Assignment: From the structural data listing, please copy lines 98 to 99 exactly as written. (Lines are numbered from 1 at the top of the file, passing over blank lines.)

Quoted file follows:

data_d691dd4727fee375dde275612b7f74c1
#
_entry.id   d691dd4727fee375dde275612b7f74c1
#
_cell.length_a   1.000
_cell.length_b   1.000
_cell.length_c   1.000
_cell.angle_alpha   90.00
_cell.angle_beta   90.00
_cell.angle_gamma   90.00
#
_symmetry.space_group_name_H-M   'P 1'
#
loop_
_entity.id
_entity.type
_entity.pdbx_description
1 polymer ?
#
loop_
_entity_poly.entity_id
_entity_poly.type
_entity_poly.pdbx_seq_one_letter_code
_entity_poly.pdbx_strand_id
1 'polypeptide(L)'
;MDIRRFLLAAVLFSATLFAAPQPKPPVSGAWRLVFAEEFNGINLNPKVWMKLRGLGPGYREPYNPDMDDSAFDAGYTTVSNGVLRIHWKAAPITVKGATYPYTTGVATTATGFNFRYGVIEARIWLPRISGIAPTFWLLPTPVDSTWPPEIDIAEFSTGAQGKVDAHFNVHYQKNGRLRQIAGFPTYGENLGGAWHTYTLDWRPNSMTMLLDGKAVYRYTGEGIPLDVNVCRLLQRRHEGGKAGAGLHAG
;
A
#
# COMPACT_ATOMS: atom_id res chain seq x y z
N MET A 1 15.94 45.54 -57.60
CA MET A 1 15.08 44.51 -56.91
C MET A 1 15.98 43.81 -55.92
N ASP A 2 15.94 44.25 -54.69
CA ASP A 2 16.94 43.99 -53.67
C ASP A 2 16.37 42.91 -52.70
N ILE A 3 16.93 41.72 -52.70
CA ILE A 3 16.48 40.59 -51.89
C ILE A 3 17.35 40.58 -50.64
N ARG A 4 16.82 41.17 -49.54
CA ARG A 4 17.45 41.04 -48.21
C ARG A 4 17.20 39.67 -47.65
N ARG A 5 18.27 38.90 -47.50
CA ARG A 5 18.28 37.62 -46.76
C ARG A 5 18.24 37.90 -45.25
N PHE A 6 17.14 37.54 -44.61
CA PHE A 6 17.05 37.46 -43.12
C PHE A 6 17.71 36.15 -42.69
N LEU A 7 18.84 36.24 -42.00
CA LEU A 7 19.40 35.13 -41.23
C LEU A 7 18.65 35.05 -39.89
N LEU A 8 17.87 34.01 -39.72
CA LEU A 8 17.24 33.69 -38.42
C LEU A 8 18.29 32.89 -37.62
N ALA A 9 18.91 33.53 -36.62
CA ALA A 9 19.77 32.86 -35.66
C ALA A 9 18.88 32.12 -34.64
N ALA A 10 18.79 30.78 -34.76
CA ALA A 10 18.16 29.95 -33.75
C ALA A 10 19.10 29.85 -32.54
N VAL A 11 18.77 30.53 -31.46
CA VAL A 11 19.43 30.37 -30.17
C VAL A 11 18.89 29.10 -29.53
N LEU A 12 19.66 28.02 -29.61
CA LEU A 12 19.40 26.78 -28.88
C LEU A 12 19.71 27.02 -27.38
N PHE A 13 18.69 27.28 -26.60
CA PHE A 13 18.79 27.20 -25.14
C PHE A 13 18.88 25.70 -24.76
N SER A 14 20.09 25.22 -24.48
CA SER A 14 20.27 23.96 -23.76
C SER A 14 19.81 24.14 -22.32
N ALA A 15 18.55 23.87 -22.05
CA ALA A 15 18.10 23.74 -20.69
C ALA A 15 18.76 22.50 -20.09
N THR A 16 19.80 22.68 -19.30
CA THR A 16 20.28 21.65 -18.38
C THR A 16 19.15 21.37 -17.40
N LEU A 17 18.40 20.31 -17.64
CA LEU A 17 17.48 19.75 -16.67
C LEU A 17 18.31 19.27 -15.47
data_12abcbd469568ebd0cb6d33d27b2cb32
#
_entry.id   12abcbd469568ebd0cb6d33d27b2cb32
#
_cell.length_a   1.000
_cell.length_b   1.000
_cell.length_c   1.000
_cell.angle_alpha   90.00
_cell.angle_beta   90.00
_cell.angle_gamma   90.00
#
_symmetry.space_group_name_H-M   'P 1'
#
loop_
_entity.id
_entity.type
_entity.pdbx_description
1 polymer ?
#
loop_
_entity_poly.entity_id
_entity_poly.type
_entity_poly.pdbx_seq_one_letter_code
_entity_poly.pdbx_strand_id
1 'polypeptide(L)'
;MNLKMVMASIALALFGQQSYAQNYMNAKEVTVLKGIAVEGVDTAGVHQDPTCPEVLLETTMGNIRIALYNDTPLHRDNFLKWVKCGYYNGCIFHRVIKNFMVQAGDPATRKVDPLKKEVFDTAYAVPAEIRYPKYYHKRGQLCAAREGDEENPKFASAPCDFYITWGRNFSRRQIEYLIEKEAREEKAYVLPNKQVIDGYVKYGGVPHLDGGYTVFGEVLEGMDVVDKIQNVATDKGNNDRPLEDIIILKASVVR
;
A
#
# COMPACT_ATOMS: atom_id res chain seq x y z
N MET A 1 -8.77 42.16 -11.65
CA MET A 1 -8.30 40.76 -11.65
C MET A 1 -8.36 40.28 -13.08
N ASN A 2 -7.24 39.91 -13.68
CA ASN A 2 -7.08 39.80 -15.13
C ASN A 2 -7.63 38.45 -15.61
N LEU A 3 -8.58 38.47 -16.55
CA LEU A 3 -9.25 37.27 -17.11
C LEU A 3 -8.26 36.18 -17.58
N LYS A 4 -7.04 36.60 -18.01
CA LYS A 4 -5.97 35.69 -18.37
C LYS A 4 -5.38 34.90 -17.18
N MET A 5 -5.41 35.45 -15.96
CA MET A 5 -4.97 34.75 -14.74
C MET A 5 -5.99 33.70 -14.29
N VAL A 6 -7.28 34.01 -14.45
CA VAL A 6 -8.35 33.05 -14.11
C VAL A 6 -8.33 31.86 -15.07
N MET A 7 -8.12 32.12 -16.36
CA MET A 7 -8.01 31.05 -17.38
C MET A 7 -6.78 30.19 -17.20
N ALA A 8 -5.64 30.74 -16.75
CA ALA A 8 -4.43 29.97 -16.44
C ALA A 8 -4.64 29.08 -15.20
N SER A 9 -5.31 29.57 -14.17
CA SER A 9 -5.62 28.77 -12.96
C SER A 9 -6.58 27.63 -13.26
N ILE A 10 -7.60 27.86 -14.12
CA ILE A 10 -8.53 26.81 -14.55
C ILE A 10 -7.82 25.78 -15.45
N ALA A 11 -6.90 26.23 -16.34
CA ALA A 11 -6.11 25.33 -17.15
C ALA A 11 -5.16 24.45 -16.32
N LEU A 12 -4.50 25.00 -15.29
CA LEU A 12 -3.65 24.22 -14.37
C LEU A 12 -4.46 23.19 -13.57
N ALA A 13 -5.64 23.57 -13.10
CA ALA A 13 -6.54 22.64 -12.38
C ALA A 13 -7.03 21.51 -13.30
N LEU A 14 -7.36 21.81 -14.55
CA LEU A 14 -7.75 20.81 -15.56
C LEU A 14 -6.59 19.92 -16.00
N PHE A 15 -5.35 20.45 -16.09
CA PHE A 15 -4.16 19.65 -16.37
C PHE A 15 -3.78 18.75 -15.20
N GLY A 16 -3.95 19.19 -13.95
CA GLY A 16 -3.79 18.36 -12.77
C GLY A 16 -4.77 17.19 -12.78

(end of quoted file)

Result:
_entity.pdbx_description
1 polymer ?